This amazing memoir begins with tragedy—Ficre Ghebreyesus, husband of renowned poet Elizabeth Alexander, dies suddenly of a massive heart attack while on a treadmill at their home just four days after his 50th birthday party. Although it may be categorized as a “grief memoir,” Light of the World is not a book that dwells solely on the actual death, but rather celebrates the absolute and deep love that leads up to this point and continues past it. Alexander has written this book for their sons, Solomon, 17, and Simon, 15. As poet and friend Terrance Hayes writes: “The book is an elegy, with the quality of a fable so the boys would be able to grasp the richness of their relationship.”
To begin, you must understand the incredible serendipity of these two people ever meeting and falling in love—two people from such different cultures and backgrounds—it seems an impossibility. Elizabeth Alexander, poet, Yale professor—Ficre Ghebreyesus, Eritrean refugee, chef and painter. They were born in the same year 6,000 miles apart— and met 34 years later. From that first moment in New Haven, Connecticut, in 1996, each knew that they had found their life partner. Within a week, they decided to marry and started sharing not only love for each other but love for creativity and learning. Their two sons were born in quick succession, and as Alexander puts it: “Every beautiful day we lived, every single beautiful day.”
Ghebreyesus would work all day at his Eritrean restaurant in New Haven, then retire to his small apartment to paint all night. He loved experimenting with color and form in his artwork, then creating something interesting with flavors when cooking—the book is filled with his recipes and memories of guests and enjoyment of wonderful food. He was a generous, giving, intelligent man, always opening his home and heart to others, enriching many lives. For example, after his wife called to say she was bringing home an unexpected visitor, she arrived to find “the house . . . lit and glowing. The kettle is hot and tea is brewing in the black Japanese cast-iron pot. Ficre has put raw almonds in a small, celadon bowl.” There was such an elegance to the way he lived his life. Alexander sums up the things that made him special:
He who believed in the lottery
He who did not leave a large carbon footprint
He who never met a child he didn’t like
He who loved to wear the color pink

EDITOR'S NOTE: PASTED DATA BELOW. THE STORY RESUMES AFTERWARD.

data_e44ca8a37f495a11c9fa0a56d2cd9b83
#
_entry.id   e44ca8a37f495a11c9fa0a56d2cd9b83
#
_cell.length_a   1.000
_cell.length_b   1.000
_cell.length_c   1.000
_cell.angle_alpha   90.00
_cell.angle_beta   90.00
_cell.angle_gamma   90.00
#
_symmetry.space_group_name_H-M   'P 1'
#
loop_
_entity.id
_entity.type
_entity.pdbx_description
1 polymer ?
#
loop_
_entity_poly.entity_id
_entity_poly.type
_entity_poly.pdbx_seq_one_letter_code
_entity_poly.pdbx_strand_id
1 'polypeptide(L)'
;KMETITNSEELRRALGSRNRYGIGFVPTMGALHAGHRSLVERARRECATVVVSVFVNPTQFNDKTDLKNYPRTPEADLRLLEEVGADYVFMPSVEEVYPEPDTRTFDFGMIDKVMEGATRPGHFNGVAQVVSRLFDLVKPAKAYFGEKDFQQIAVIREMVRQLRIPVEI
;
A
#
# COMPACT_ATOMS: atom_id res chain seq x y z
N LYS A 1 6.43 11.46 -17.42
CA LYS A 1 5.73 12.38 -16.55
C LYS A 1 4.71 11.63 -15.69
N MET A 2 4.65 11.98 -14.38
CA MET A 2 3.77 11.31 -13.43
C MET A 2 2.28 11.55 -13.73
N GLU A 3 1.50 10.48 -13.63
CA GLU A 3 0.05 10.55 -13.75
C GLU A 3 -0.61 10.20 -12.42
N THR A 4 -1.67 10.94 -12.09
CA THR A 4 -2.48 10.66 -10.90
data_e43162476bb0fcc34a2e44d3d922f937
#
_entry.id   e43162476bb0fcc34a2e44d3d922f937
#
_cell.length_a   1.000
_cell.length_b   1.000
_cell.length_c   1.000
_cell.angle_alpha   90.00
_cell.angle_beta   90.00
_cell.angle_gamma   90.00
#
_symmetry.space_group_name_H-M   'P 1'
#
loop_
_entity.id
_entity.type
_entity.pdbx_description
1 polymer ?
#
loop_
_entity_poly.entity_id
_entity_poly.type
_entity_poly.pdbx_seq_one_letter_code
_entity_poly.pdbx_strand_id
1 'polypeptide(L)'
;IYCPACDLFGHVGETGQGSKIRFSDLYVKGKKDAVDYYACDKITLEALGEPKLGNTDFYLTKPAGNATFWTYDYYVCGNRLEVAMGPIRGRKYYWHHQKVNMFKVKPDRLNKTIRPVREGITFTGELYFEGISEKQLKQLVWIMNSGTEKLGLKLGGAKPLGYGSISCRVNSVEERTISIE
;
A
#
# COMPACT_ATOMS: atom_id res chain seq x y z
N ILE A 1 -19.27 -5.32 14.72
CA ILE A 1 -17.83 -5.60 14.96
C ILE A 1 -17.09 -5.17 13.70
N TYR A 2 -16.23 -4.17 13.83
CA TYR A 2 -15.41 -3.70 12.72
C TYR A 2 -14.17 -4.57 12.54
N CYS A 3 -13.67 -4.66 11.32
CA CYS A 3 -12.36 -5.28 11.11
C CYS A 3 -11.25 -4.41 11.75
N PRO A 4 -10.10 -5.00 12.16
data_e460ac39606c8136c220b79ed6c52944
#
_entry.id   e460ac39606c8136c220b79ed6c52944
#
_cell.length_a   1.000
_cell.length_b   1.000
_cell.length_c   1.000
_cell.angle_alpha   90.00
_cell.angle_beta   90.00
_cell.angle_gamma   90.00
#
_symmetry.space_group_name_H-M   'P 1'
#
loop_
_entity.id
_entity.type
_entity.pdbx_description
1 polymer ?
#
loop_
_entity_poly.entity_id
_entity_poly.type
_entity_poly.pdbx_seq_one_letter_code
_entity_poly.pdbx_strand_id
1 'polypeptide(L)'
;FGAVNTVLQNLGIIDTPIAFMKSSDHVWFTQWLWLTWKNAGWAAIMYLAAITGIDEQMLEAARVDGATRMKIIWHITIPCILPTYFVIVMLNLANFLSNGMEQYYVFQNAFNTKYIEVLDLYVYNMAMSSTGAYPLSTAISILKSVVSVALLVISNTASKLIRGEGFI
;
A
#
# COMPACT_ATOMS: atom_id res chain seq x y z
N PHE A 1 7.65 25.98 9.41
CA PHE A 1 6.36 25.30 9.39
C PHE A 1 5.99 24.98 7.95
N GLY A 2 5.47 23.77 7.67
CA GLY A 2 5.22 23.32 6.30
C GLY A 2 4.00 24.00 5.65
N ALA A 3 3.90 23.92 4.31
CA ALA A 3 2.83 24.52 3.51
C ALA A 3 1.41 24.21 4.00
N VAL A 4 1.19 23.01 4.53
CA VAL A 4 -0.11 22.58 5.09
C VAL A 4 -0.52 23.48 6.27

He whose children made him laugh until he cried
He who never told a lie
He who majored in physics, who knew the laws of the universe
He who wanted to win the lottery for me
When Alexander went to the apartment following his death, she found 882 paintings that had never been sold, and she had them digitized. The painting called “Solitary Boat in Red and Blue” is the one she chose for the cover of the memoir because, she says, “He was a bottomless boat and the boat that would always hold me.”
Author James McBride comments: “This is a gorgeous love story, written by one of America’s greatest contemporary poets. Graceful in its simplicity…this book is proof that…true love exists, and where it does exist, it graces the world—and us—with light and hope.”
Alexander has achieved great acclaim as a poet and teacher. She has written six books of poetry, including American Sublime, a finalist for the Pulitzer Prize. Today, she is the Thomas E. Donnelley Professor of African American Studies at Yale University. She is one of only five poets invited to compose a poem for a Presidential inauguration. In 2009, at Barack Obama’s first inauguration, she recited “Praise Song for the Day,” excerpted below:
Each day we go about our business,
walking past each other, catching each other’s
eyes or not, about to speak or speaking.
All about us is noise. All about us is
noise and bramble, thorn and din, each
one of our ancestors on our tongues. . .
Some live by love thy neighbor as thyself,
others by first do no harm or take no more
than you need. What if the mightiest word is love?. . .
In today’s sharp sparkle, this winter air,
any thing can be made, any sentence begun.
On the brink, on the brim, on the cusp,
praise song for walking forward in that light.
Alexander had what most would say was an enviable marriage—one built on profound love and creativity, and her memoir of their 16 years together is an apt tribute to this special man who shared her life. I had the good fortune to attend a reading of this memoir at the 2015 Decatur Book Festival and came away touched and impressed. Like Alexander, I have personal knowledge of the death of a husband at an early age, as my husband also died at age 50. Her book is like no other I have ever read on the grieving process because it is more about the love these two people shared—not an emphasis on the dying, but the living. It is a special gift to all of us who share the loss of those closest to us. Alexander and I spoke briefly as she signed her book for me. In it, she wrote:
“To the road forward….always.”
What poet speaks directly to you and your life?